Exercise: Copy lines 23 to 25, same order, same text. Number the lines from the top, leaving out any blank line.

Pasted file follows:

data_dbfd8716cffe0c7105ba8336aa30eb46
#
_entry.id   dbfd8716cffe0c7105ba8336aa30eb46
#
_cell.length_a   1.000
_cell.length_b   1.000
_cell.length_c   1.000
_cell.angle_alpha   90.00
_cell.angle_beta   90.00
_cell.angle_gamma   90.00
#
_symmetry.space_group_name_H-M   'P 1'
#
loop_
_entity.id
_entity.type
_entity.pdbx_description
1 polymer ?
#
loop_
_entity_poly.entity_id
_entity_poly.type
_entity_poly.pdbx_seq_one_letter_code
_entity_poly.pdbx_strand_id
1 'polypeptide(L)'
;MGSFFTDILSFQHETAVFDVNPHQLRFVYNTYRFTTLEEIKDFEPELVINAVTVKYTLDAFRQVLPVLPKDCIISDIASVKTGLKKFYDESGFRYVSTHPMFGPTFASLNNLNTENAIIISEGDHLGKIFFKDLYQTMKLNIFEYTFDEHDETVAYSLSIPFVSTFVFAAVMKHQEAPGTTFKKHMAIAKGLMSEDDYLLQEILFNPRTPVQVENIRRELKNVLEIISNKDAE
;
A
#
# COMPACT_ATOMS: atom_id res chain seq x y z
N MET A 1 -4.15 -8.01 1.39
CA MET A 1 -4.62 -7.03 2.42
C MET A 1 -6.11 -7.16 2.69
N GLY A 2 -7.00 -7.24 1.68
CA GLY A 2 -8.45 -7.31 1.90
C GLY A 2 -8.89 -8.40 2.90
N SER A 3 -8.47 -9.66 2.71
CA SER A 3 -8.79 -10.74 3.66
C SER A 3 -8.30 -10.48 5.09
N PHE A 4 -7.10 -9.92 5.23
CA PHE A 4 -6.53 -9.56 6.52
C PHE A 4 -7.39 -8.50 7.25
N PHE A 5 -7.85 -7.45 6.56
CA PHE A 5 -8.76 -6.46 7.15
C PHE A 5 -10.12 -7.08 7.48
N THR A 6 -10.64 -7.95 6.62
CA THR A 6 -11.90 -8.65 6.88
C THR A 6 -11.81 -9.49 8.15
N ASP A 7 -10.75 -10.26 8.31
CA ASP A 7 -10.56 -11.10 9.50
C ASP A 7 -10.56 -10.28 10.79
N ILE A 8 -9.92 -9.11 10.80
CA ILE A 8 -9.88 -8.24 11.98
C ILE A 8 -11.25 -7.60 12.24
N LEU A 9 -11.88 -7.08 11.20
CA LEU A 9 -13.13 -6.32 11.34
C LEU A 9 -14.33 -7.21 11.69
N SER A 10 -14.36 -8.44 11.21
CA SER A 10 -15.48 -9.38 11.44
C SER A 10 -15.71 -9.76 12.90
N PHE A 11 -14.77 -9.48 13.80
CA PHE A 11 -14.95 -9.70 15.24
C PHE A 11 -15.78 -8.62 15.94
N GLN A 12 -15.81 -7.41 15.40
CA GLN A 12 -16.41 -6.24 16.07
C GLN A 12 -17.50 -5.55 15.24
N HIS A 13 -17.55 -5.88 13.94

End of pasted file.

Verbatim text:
_entity_poly.pdbx_seq_one_letter_code
_entity_poly.pdbx_strand_id
1 'polypeptide(L)'